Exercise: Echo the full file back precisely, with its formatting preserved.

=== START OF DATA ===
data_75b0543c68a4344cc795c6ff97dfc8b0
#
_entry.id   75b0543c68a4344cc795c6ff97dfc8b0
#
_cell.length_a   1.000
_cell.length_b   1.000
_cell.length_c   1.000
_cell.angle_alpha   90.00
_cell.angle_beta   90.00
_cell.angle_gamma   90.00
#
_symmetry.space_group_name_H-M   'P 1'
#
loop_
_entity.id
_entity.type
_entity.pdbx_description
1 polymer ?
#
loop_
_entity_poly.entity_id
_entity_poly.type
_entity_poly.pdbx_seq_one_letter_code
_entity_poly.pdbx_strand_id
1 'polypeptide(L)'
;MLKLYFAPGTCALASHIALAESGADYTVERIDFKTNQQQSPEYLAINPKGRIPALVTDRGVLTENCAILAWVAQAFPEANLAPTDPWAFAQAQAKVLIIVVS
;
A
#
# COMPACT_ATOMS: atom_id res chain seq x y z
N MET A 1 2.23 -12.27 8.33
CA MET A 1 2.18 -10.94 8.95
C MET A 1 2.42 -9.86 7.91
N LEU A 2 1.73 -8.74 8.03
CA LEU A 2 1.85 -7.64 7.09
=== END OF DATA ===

data_75b0543c68a4344cc795c6ff97dfc8b0
#
_entry.id   75b0543c68a4344cc795c6ff97dfc8b0
#
_cell.length_a   1.000
_cell.length_b   1.000
_cell.length_c   1.000
_cell.angle_alpha   90.00
_cell.angle_beta   90.00
_cell.angle_gamma   90.00
#
_symmetry.space_group_name_H-M   'P 1'
#
loop_
_entity.id
_entity.type
_entity.pdbx_description
1 polymer ?
#
loop_
_entity_poly.entity_id
_entity_poly.type
_entity_poly.pdbx_seq_one_letter_code
_entity_poly.pdbx_strand_id
1 'polypeptide(L)'
;MLKLYFAPGTCALASHIALAESGADYTVERIDFKTNQQQSPEYLAINPKGRIPALVTDRGVLTENCAILAWVAQAFPEANLAPTDPWAFAQAQAKVLIIVVS
;
A
#
# COMPACT_ATOMS: atom_id res chain seq x y z
N MET A 1 2.23 -12.27 8.33
CA MET A 1 2.18 -10.94 8.95
C MET A 1 2.42 -9.86 7.91
N LEU A 2 1.73 -8.74 8.03
CA LEU A 2 1.85 -7.64 7.09